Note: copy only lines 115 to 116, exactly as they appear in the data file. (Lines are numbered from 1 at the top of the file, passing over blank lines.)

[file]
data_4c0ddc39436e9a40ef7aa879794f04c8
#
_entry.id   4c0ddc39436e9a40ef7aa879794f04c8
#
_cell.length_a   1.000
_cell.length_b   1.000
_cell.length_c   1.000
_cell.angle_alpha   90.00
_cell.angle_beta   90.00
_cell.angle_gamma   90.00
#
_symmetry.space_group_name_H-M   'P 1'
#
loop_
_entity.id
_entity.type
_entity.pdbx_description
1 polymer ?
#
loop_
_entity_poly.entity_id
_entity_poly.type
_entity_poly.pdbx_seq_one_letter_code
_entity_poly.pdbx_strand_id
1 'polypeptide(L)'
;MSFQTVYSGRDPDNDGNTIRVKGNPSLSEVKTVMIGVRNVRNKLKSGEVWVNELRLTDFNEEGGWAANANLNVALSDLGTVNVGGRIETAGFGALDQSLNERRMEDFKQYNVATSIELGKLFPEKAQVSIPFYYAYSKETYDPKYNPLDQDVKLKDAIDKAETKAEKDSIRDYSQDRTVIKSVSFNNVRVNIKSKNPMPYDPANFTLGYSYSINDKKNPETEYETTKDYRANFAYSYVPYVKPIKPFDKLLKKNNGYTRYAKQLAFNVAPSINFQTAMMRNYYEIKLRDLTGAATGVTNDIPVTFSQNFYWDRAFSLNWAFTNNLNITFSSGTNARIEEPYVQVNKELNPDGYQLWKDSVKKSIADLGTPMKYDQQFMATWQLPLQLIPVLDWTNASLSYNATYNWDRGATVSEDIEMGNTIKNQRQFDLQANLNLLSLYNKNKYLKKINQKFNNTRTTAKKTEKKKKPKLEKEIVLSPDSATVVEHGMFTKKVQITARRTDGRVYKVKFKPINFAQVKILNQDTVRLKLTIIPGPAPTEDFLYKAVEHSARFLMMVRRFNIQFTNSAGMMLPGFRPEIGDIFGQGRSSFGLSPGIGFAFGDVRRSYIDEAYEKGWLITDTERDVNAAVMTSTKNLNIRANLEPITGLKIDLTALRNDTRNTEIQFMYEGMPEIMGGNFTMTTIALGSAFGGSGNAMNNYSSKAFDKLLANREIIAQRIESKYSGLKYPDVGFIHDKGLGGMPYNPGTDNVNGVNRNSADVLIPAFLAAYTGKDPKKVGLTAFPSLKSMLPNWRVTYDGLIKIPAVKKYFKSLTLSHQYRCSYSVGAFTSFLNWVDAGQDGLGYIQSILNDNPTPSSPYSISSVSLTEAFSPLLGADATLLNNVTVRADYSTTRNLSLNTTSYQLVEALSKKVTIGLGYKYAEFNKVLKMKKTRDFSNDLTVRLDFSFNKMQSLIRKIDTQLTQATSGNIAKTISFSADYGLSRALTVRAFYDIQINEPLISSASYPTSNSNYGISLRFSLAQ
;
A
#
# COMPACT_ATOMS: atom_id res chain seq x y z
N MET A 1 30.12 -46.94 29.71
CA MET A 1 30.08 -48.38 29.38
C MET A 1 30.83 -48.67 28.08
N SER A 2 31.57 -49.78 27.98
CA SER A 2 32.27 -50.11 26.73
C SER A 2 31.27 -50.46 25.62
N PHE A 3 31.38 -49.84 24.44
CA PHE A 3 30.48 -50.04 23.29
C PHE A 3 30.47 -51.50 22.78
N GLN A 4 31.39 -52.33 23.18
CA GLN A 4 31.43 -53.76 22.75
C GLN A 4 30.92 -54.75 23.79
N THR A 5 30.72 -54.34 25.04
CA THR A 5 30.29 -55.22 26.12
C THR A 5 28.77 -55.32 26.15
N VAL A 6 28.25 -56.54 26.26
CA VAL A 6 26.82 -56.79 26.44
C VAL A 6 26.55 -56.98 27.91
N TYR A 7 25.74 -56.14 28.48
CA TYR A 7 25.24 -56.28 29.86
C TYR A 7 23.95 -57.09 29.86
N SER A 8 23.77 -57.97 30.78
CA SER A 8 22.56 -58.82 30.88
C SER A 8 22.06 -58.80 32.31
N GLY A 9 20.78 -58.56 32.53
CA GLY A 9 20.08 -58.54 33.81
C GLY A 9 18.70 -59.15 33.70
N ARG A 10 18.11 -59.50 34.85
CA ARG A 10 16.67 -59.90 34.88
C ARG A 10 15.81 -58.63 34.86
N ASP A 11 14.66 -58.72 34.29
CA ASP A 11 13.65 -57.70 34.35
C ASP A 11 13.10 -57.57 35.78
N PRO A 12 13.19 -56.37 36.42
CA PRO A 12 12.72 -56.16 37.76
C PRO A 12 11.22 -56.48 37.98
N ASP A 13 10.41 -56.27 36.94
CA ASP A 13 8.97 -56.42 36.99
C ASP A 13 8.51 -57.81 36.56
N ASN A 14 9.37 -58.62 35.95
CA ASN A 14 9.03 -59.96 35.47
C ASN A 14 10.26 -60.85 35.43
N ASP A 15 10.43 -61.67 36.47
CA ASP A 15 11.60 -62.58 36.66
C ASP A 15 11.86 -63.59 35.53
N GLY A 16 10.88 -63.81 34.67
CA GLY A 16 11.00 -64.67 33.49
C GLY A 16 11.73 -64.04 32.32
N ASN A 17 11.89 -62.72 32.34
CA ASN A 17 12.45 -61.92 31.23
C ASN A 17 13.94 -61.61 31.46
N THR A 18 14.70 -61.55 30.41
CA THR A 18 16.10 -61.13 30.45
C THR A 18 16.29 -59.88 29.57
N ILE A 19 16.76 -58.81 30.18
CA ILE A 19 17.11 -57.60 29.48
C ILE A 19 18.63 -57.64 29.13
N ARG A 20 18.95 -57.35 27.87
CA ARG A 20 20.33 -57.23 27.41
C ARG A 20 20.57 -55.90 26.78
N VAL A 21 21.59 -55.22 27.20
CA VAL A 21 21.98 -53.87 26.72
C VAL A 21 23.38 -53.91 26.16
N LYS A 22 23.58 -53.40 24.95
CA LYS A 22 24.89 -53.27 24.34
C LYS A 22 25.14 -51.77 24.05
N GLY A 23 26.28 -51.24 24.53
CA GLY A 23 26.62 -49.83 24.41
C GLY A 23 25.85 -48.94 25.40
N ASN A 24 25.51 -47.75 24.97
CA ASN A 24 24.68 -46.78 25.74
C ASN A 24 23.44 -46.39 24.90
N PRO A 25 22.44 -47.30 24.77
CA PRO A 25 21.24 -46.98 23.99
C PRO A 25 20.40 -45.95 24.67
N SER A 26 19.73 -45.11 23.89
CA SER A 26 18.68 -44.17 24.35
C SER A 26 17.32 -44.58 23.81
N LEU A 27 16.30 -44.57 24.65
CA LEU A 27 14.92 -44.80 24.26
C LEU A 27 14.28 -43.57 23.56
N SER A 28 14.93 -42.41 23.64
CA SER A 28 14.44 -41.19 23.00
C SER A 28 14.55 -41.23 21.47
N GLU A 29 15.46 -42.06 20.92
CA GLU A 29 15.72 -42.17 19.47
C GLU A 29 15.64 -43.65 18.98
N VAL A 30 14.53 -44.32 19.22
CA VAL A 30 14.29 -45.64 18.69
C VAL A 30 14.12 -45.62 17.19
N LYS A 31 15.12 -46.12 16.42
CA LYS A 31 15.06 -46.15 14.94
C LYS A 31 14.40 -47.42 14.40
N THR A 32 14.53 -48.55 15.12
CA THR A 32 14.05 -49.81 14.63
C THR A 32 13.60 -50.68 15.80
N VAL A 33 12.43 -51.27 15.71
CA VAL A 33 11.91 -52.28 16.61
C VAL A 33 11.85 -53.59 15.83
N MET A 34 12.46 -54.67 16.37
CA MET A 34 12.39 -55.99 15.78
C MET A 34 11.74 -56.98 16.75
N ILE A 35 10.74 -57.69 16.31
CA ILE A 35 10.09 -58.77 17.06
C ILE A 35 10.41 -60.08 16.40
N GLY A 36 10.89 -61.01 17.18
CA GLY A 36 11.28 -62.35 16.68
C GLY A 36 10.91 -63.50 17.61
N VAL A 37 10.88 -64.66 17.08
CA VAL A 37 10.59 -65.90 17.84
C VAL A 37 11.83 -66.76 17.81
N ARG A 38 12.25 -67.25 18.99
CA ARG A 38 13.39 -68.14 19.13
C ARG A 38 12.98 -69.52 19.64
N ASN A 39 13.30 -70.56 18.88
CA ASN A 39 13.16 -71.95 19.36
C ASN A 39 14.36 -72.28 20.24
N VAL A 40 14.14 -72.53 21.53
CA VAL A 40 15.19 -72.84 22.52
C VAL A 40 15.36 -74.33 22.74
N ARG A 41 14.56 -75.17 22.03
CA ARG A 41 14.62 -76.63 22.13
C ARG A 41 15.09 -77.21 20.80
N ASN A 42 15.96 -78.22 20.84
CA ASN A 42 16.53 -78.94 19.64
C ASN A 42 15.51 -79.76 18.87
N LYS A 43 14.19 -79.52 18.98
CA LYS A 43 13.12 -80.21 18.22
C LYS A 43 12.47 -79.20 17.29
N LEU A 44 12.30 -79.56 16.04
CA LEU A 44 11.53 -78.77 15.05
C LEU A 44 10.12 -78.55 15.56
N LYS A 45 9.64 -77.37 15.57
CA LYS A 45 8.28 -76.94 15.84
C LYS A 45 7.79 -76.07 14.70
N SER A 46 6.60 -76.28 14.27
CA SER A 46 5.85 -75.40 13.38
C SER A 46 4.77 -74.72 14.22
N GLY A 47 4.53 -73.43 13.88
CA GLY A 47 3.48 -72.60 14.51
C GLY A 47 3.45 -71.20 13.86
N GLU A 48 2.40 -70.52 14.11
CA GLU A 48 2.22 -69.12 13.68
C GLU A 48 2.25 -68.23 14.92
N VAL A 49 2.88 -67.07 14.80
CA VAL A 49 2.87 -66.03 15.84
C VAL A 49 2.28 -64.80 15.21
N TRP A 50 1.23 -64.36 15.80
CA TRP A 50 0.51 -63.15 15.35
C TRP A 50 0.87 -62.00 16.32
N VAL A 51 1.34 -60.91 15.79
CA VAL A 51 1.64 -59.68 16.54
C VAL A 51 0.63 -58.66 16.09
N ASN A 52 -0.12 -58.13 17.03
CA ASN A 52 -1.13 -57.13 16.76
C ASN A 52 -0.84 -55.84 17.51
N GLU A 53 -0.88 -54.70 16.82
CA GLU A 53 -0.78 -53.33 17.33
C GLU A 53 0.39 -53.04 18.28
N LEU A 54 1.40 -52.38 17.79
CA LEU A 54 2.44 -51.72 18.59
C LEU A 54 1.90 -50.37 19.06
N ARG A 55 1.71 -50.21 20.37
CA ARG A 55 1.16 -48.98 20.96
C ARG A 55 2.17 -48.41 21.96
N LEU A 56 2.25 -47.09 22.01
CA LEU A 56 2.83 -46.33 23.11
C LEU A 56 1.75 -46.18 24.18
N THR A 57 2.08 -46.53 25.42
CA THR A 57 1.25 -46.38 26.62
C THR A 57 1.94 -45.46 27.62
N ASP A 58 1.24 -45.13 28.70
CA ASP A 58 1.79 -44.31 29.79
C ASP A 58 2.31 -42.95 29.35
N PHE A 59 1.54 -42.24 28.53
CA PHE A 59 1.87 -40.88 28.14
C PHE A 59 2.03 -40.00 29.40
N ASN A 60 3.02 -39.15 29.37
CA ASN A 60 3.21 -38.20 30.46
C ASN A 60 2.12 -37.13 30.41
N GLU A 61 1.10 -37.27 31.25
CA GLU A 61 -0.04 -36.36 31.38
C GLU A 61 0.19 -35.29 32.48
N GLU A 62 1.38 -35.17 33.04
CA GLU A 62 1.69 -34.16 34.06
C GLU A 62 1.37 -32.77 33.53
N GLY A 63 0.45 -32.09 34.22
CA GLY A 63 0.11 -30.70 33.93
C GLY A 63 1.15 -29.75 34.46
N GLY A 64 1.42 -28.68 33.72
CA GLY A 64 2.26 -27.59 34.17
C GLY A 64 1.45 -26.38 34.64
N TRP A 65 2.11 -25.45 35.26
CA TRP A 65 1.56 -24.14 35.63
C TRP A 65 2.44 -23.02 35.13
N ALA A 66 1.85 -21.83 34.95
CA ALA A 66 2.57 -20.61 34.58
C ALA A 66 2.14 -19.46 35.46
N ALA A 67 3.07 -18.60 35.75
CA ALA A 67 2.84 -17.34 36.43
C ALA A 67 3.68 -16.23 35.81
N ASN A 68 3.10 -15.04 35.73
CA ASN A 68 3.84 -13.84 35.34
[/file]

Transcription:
N GLU A 29 15.46 -42.06 20.92
CA GLU A 29 15.72 -42.17 19.47